By George Kevin Jordan, Special to the AFROJust a couple weeks shy of National Mental Health Month, a young Black boy took his life due to bullying. Nigel Shelby’s story may have taken some people by surprise, but he was not the only tragedy a family, community or society suffered. In the District the city was rocked by two apparent suicides of Black youth. Rylan Thai Hagan, 11, in May of 2018 and Stromiyah Deson-Jackson, 12, in January of 2018. In May 2018, a Jama Pediatrics Journal study, found that Black children ages 5 to 12 had a higher incidence of suicide than White children. This study was written after looking at 1,661 suicides death among Black youth and 13,341 suicide death among White youth between 2001 and 2015. (It should also be noted that, according to the study, Black youth have a lower suicide rate than White youth between the ages of 13-17.)Nigel Shelby, a 15-year-old teen who committed suicide after being bullied for being gay, was one of the many tragic stories that prompted major efforts towards finding solutions to address Black youth’s mental health challenges. (Courtesy Photo)The AFRO spoke to Jan Desper Peters, executive director of the Black Mental Health Alliance for Education & Consultation (BMHA), about her organization and how it works to combat systemic issues facing mental health. BMHA has been around for over three decades with a main mission of providing a trusted forum for “culturally competent training education and consultation around a whole breadth and depth of mental health issues and topics as they affect Black people and marginalized communities.”Peters spoke the hard truth about Black children and mental health. “For far too long, children of today and even yesteryear have experienced too much trauma and direct encounters with violence.” Knowing that, Peters said her organization culled top thought leaders to help move the needle to address these issues.Over the years, the Baltimore based, but regionally, nationally and internationally engaged organization, has initiated a number of platforms and activations to address mental health issues in our community including, #BlackMindsMatter, an awareness campaign on the importance of addressing mental health and mental illness and incorporating the same in the healing model for our community. BMHA also launched a 12-point plan including a year-long series that convened forums hosting national and local thought leaders on 10 of the most pressing issues in the Baltimore community. Recently BMHA launched a community engagement series entitled “Trilogy of Trauma: Valuing, Thriving and Healing!,” through their new Training Center to form discussions around the topic, and to promote optimal mental health and wellness.In addition, Far Southeast Family Strengthening Collaborative (FSFSC) and the Black Mental Health Alliance will work together on a Trauma Recovery Center (TRC) in Ward 8. This model will supplement existing efforts in the District to serve victims of crime and their families. The community based model brings together agencies, organizations and neighborhood activists in a holistic design to provide early treatment and comprehensive care to avoid negative outcomes for victims, Peters said.Peters said she was also invited to join the Emergency Task Force on Black Youth Suicide and Mental Health led by Congressional Black Caucus (CBC) to deal with the mental health crisis’ impact Black youth. “We’re looking at children as young as five feeling their lives aren’t worth living,” Peters. “This is a national crisis.”The CBC Taskforce will be chaired by Rep. Bonnie Watson Coleman (D-NJ) and will help educate members of Congress on the key issues related to mental heaths, and finding solutions and legislative recommendations. David Johns, executive director of the National Black Justice Coalition, whose organization will be working with the CBC on the task force said in a press release: “In honor of Nigel Shelby, Jamel Myles, Carl Joseph Walker-Hoover, McKenzie Adams and so many other babies whose names we may never know, we need to act urgently to address the trauma, stress and mental health needs of children, youth and young adults, especially those from racial and sexual minority communities.”Peters said the task force, which will start convening soon, was asked to look at possible solutions to address the problem. “The ultimate goal would be to really provide some insight into this issue and some operational procedures so people who touch the lives of children can influence and hopefully change the direction as it relates to children seeing suicide as the answer,” Peters said.“It’s a broad range of really trying to help adults understand that it is the adults’ responsibility, it’s the village’s responsibility, to look at this issue and determine how they can collectively help out children understand that they are loved, appreciated and valued.”For more information about the BMHA please go to their website at: http://blackmentalhealth.com/
During fall of last year, Disney made a huge splash in the entertainment world and acquired LucasFilm. After the new ownership subsequently announced that it would complete the last Star Wars trilogy, people wondered what would happen to the merry band of game developers known as LucasArts. Disney isn’t averse to weird crossovers, as it showed with the Kingdom Hearts franchise, and they do also own Marvel. We’re sad to report, though, that instead of Wolverine’s claws being replaced by lightsabers in canon, Disney is simply closing down LucasArts instead.In a statement today, Disney said that it had evaluated the games market, and decided it would be better to “shift LucasArts from an internal development to a licensing model.” What this seems to mean is that LucasArts will no longer develop games, and instead simply be a license monkey, handing out Star Wars (and whatever else it owns) to other developers.Though the LucasArts name was involved in some of your favorite modern-day titles, such as Star Wars: Knights of the Old Republic, the team didn’t actually develop those games, and simply licensed them to prominent developers. LucasArts was, however, responsible for semi-popular games such as Star Wars: The Force Unleashed and the Battlefront series, but they weren’t popular enough to warrant keeping the operation going in Disney’s eyes.AdChoices广告Though we feel for the developers that have been laid off, you as a gamer most likely won’t be affected too much by the closure. In the gaming world, LucasArts is best known for pioneering the adventure game genre, with luminaries like Tim Schafer and Ron Gilbert leading the way. The Secret of Monkey Island, Grim Fandango, and Day of the Tentacle are what many gamers look back fondly on when remembering LucasArts, but those games are long gone, along with the overall popularity of the point-and-click adventure genre.Unfortunately for those looking forward to Star Wars 1313, the gritty third-person action game where players assumed the role of a bounty hunter, the game has been canceled. However, it’s entirely possible another studio will pick up the license and give the game a second chance.Though LucasArts hasn’t had even a fraction of the impact it once had, it’s still a sad day when such an important factor in the rise of the video game industry ceases to be. VIEW PHOTO GALLERY Secret of Monkey IslandSecret of Monkey IslandManiac MansionLast CrusadeGrim FandangoLoomThe DigDay of the TentacleFate of AtlantisDay of the Tentacle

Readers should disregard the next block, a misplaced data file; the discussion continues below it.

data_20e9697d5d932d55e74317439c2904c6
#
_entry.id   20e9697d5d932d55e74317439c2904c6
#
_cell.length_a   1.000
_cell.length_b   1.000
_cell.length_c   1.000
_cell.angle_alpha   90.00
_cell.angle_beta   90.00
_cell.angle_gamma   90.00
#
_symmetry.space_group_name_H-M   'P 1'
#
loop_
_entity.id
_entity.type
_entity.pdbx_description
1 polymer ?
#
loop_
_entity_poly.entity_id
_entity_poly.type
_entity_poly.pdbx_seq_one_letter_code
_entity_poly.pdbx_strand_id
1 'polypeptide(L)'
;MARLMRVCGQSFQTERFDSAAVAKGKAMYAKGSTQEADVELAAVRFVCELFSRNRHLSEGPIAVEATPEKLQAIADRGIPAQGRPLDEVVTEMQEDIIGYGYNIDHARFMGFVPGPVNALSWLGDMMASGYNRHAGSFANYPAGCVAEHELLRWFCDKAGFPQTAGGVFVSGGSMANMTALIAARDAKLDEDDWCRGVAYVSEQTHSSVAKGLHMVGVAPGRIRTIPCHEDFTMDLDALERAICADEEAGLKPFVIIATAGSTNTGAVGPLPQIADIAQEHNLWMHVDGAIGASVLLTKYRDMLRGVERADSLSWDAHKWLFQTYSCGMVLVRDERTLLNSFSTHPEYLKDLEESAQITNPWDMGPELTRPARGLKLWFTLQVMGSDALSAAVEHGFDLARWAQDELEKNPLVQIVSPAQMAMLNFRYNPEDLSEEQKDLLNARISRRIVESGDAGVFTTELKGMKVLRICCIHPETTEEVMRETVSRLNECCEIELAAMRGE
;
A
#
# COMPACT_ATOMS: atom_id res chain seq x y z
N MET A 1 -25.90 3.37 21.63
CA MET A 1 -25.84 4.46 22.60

Nearly 25 years later, Aladdin is coming back to the big screen: New photos have revealed what each character of the live-action remake will look like, including Genie, Princess Jasmine, and Jafar.On Wednesday, Entertainment Weekly shared a first look feature and slideshow that featured pictures of the Aladdin cast. The film stars Mena Massoud (Aladdin), Naomi Scott (Princess Jasmine), Will Smith (Genie), and Marwan Kenzari (Jafar). Disney fans will have to wait to see more footage though: the movie will hit theaters on May 24, 2019.We can show you the world… of Disney’s live-action #Aladdin! Get a shining, shimmering, splendid first look at the reimagined classic in our magical First Look issue: https://t.co/Kwkcdfen5v pic.twitter.com/7NbyiRRcLH— Entertainment Weekly (@EW) December 19, 2018Based on the original Disney movie, the live-action Aladdin remake tells the story of a commoner, Aladdin, who falls in love with Princess Jasmine, an off-limits royal. When Aladdin accidentally stumbles into the Cave of Wonders, he frees a genie from a lamp, and in return, the genie grants all his wishes.However, Aladdin has to deal with not-so-nice individuals, including Jafar, who has his eye on the throne and captures the lamp for his evil scheme. In the movie, Aladdin and the genie will have to stop Jafar from taking over the kingdom.This is what it looks like when Genie tells #Aladdin what he wants for Christmas. Thanks @EW for the exclusive pics and interview! pic.twitter.com/nukhzYscu3— Mena Massoud (@MenaMassoud) December 19, 2018There are some new characters to note as well. Unlike the original animated film, Princess Jasmine has another ally in the live-action movie named Dalia. Dalia, who’s played by Nasim Pedrad, helps Princess Jasmine sort through potential suitors, but sadly, Aladdin isn’t on the eligible husband list.See more of Agrabah, flying carpets, and sultans in the Aladdin movie trailer below.More on Geek.com:Marvel’s Axed Netflix Shows Could Be Revived by DisneyDisney Unveils New ‘Star Wars’ Animated YouTube ShortsDisney’s Autonomous Robot Stunt Doubles Are the Future Stay on target Disney+ Gets Fox Movie Remakes, Hulu/ESPN BundleA Reminder That ‘The Lion King’ Is One of the Best Movies Ever